Earlier today, I stumbled across this article from Hannah Jane Parkinson at the Guardian. In it, she talks about her experience with creative writing classes and workshops, and whether or not she agrees that they’re a “waste of time.”
The verdict: yeah, she thinks they’re pretty much a waste of time.
Now, like Parkinson, I spent four years and a sizable amount of money getting a degree in creative writing. But I think I had a slightly different experience from what she writes about.Continue reading
Writing is a strange venture for a variety of reasons. It has demands, both physical and mental, that don’t align with a lot of other professions or hobbies. But one of the most peculiar things about writing, I’ve found, is one of the most common attitudes among writers. This is something that has popped up its ugly head a few times, recently, so it’s been on my mind.
Writers, as I’ve seen many times in many different forums or environments over my brief decade as an active writer, tend to be competitive. Now, being competitive isn’t necessarily a bad thing, nor is it unique to writing. I myself am extremely competitive, both from my years as the youngest of six children and from playing hockey at a reasonably high level for two decades. When nurtured, competitiveness can be a big help in getting a step forward in life.Continue reading
The wind was soft but cold, so high along the rampart of the citadel. It whispered the night’s embrace, pulling gently at the lapels of Gemmen’s coat. The skin on his close-shaven scalp prickled with goosebumps. It was cold, yes, but the winter twilight was far preferable to the stifling heat and conversation in the feast hall.
Torches burned, spaced every hundred feet along the walk. Gemmen could see guards posted, silhouetted against the lights as they leaned against the white stone or squatted for a brief escape from the breeze. He ignored them as he moved by, just as they ignored him.
The first flakes of snow began to flutter down as he walked. The night was not still, but it was silent; the wind stirred and the snow traced lines down to melt on the wall, but even the guards quieted themselves. There was a feeling of abeyance in the air, a muted pressure.
In many ways, 2016 was a great year for me, personally. I hit some major life milestones in the past twelve months, not the least of which were getting engaged and buying a condo. All in all, it was a successful year on that count.
But on the writing side, 2016 was much more of a failure. I hoped to achieve a few things, none of which got done.Continue reading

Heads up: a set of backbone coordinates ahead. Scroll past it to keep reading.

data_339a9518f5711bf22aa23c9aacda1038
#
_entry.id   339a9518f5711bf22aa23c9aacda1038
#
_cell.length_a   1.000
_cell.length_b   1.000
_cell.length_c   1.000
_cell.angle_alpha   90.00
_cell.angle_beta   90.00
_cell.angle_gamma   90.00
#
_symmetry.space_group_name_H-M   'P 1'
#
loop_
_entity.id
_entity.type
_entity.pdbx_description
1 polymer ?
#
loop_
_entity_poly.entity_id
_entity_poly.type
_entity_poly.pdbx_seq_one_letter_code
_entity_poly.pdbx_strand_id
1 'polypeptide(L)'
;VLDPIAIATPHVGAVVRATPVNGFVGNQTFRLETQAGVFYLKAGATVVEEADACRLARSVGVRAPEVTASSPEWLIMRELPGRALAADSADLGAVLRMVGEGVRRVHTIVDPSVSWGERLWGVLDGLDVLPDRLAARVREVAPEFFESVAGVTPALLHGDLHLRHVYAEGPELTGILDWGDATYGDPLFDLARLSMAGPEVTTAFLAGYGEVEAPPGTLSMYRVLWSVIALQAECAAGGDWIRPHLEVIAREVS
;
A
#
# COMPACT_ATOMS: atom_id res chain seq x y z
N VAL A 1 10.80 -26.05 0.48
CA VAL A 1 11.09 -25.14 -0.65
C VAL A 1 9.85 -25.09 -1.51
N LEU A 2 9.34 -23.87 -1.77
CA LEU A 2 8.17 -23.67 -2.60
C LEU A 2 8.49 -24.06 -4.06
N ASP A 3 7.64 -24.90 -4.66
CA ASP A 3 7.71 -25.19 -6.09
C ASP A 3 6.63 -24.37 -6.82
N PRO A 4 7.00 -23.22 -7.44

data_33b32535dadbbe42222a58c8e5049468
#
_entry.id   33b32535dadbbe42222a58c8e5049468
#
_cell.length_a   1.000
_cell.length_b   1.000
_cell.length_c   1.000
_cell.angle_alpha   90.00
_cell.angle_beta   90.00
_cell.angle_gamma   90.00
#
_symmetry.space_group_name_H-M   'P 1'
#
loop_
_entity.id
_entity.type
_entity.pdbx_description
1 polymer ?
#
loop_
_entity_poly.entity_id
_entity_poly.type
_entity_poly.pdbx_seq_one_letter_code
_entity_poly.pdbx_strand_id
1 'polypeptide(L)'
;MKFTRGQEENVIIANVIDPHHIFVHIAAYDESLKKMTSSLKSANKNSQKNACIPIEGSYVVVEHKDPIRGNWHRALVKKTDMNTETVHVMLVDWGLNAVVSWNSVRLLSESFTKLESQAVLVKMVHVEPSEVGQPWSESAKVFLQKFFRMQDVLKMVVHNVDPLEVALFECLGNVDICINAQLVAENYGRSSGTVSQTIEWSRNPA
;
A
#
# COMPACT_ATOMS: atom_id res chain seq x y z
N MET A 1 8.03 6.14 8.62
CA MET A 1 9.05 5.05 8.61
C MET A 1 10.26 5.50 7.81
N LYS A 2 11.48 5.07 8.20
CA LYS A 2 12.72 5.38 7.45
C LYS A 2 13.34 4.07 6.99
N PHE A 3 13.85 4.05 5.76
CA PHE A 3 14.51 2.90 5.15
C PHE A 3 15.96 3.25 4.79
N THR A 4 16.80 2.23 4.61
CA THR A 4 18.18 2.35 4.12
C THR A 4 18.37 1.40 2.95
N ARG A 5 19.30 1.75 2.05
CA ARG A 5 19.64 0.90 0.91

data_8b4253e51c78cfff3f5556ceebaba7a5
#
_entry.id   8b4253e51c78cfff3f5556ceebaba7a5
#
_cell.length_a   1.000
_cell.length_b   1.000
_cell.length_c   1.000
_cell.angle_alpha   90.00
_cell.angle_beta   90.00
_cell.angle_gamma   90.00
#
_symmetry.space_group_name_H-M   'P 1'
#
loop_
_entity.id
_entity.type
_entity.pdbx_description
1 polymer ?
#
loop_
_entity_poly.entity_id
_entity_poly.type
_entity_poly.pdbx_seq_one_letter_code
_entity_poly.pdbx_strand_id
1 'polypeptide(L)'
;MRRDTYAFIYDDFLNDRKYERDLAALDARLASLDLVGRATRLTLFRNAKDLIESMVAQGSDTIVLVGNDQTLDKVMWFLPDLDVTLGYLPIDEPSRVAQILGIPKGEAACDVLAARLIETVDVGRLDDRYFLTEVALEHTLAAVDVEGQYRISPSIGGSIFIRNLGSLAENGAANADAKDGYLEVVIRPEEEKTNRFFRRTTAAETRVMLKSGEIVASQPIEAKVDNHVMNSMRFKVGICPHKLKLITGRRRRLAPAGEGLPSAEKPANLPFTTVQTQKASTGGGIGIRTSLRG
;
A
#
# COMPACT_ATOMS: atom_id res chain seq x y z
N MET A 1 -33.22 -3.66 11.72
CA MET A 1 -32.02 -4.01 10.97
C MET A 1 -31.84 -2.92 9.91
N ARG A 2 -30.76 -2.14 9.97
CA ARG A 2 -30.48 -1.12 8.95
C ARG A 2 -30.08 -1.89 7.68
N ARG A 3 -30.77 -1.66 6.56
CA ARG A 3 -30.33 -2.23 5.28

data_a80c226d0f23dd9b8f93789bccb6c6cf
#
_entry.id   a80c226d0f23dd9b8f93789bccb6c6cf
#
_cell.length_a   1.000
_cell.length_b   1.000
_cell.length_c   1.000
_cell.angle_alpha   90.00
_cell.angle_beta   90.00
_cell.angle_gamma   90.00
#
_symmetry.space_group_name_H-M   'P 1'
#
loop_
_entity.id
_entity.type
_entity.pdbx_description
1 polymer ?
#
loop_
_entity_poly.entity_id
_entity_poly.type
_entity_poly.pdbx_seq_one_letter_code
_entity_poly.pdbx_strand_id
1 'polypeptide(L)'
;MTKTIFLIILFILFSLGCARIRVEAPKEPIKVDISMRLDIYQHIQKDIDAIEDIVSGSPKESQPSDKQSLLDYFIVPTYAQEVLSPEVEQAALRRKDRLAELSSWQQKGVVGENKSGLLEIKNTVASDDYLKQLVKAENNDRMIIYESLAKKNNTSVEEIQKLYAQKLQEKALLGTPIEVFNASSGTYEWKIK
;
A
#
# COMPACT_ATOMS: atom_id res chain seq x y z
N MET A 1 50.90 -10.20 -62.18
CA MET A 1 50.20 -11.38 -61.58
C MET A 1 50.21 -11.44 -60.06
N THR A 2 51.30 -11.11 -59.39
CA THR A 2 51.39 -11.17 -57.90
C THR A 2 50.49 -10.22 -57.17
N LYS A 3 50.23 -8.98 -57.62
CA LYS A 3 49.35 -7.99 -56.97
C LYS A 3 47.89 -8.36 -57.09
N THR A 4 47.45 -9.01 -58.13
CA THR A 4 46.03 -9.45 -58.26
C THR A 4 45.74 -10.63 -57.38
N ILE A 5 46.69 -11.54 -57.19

And the Gates Open is the result of some brainstorming I’ve done over the past two months, and the natural extension of a novella idea I came up with. Featuring two main characters, And the Gates Open is about a city under siege by an overwhelming enemy, and the two leaders who consider it their duty to keep the people safe during this time—at odds with each other. Mezra is the high priestess, concerned with the despair that plagues the city-state of Vael and fighting to keep her faith alive in the face of a conquering foreign religion. Vatan is the naturalized former mercenary who finds himself in charge of the garrison at the most important point of Vael’s defenses. Neither likes the other; each has different goals.
And meanwhile, one hundred thousand enemies camp outside the walls, under gathering stormclouds…
Let’s be frank here: every writer is going to have a unique approach to writing a book. I’m not going to sit down and say “you have to do it this way!” For one thing, that would be bad advice. For another, it would be wildly hypocritical. I’ve written three novels, and each was approached in a wildly different manner.
As most writers probably know, there are two general types of writers when it comes to novels. There are “plotters” and there are “pantsers,” or, as George R. R. Martin famously put it, “architects” and “gardeners.”Continue reading
Big things have been afoot in the Chronicle of the Sons plan, lately.
As I mentioned in various earlier State of Writing posts, the plan for CotS has been for four books, with Of Genesis coming second and going over the same timeline as All Flames Cast, but from the POVs of some of the antagonists. As I set out to outline this, things started pretty smoothly. I got through an almost complete checkpoint list, and wrote a couple of character sketch scenes to help get a feel for the new POVs.
And that’s where I hit a wall. With one notable exception (we’ll revisit this in a bit), none of the characters excited me. I didn’t want to write them. Their stories didn’t feel right. On top of that, I realized that doing this as a second book would completely derail the narrative momentum built up at the end of AFC.Continue reading